Scan of the brains of two six-year-old children show the damage done by foetal alcohol syndrome. The brain on the left is normal, that on the right is permanently damaged.

Cape Town – There was a huge need to prioritise helping women to understand and prevent Foetal Alcohol Spectrum Disorder (FASD), the African Christian Democratic Party (ACDP) said on Tuesday.

Following the long weekend which celebrated Women’s Day on Sunday, the ACDP noted with concern the country’s high prevalence of FASD, an umbrella term for a range of permanent conditions that are as a result of unborn babies being exposed to alcohol during their mothers’ pregnancies.

Cheryllyn Dudley, ACDP Whip and MP, said during the National Women’s Day debate in Parliament that this was unacceptable and a cause for concern. “This disorder with its far reaching effects is entirely in the hands of women themselves but the existing impact on children and society is in all of our hands,” she said.

According to the Foundation for Foetal Alcohol Research (FARR), FASD which is preventable, affected about two million South Africans. As a result of the disorder, affected children experience a range of health and mental issues.

FARR’s research, Dudley pointed out, stated that FASD was the most common birth defect in the country, with between 60,000-72,000 babies born with the condition, which was known to be one of the leading causes of mental retardation.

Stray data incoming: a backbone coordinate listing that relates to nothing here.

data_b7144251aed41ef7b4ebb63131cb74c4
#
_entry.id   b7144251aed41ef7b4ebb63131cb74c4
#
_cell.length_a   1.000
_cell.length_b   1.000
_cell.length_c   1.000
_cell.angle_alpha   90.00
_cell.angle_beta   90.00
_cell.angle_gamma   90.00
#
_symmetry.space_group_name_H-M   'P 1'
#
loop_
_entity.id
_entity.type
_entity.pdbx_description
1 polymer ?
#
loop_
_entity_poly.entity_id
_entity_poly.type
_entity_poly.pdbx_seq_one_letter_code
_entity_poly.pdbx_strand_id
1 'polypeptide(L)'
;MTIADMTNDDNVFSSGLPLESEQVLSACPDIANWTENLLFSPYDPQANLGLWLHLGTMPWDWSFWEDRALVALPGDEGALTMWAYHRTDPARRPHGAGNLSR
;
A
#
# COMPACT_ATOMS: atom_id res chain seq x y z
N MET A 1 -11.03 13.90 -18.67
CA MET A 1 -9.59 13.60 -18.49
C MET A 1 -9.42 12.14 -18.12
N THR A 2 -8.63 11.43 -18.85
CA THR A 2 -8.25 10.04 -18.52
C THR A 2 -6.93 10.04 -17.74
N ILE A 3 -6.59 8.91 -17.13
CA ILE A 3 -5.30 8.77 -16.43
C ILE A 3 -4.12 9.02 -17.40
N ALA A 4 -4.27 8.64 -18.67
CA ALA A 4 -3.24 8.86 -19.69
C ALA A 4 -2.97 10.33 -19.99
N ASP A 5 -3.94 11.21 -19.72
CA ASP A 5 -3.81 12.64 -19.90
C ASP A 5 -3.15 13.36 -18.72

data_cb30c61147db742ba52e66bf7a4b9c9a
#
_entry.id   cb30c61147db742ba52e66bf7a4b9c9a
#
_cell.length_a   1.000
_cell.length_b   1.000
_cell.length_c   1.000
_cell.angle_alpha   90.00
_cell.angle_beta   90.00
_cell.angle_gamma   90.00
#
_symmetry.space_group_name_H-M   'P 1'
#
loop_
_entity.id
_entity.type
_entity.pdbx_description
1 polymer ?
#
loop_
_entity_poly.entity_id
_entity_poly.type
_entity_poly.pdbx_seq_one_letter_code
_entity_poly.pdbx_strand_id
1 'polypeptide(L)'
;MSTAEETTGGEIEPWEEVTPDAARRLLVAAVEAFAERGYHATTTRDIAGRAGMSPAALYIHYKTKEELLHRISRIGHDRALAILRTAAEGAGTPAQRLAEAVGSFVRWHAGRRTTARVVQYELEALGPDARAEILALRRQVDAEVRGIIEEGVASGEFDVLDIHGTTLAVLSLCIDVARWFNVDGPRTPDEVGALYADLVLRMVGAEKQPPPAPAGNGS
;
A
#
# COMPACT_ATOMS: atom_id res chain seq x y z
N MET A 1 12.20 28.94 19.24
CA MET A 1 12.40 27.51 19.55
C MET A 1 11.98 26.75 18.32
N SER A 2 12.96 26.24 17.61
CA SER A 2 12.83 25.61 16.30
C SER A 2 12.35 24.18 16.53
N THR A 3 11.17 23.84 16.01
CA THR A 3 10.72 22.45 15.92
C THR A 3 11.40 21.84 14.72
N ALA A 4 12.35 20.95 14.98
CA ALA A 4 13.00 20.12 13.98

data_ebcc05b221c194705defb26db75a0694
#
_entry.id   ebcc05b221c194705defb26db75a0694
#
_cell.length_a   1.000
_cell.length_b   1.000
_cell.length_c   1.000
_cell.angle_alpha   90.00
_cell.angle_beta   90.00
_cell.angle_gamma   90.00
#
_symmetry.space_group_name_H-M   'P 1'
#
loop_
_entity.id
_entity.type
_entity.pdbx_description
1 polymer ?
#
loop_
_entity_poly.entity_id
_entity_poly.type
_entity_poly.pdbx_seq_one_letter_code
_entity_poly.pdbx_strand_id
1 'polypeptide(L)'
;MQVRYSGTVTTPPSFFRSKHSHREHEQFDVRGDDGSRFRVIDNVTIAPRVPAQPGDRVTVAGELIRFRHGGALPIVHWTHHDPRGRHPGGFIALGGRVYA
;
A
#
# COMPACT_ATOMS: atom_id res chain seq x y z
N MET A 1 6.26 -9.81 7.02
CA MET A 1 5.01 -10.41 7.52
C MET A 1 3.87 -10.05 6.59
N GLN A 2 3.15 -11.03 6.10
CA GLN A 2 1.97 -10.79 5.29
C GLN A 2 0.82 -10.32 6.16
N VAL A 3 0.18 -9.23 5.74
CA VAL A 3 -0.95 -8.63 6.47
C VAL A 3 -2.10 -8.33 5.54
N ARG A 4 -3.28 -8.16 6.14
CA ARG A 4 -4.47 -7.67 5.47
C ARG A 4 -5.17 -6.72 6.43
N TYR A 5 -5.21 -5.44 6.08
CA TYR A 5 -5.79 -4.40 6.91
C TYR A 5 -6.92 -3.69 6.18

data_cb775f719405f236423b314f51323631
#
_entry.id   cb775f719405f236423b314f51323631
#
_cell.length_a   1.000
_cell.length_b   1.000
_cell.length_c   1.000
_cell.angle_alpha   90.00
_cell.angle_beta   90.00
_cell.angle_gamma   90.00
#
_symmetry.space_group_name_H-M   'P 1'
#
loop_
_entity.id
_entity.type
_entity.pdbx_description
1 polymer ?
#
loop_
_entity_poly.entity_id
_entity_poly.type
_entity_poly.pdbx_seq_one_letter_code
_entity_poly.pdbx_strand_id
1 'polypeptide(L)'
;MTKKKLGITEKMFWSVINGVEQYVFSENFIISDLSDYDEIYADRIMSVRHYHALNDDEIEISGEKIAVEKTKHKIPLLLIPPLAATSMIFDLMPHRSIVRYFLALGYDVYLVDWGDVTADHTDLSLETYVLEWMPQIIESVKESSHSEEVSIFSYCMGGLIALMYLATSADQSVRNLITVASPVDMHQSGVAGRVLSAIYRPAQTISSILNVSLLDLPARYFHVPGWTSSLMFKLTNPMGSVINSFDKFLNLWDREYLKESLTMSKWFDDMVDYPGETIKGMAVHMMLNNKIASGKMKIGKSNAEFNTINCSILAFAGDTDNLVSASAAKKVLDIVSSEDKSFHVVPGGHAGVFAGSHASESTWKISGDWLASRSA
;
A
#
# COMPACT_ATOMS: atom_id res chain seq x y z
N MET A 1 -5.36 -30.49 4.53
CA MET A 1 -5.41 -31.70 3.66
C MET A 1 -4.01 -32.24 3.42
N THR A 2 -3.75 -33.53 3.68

More women needed to be made aware of the risks for their unborn babies associated with drinking during their pregnancies, she said.

“Children with behavioural problems add to the stresses and strains in families, communities and government budgets – including social development, health, education, safety and security, justice and correctional services to name just a few,” Dudley said.

“Women are empowered when they avoid any possible damage to their children through alcohol consumption,” she said, pointing out the need for more intensive training programmes and workshops around this health issue for both mothers and professional healthcare providers, including social workers, around the dangers of FASD and how it could be prevented.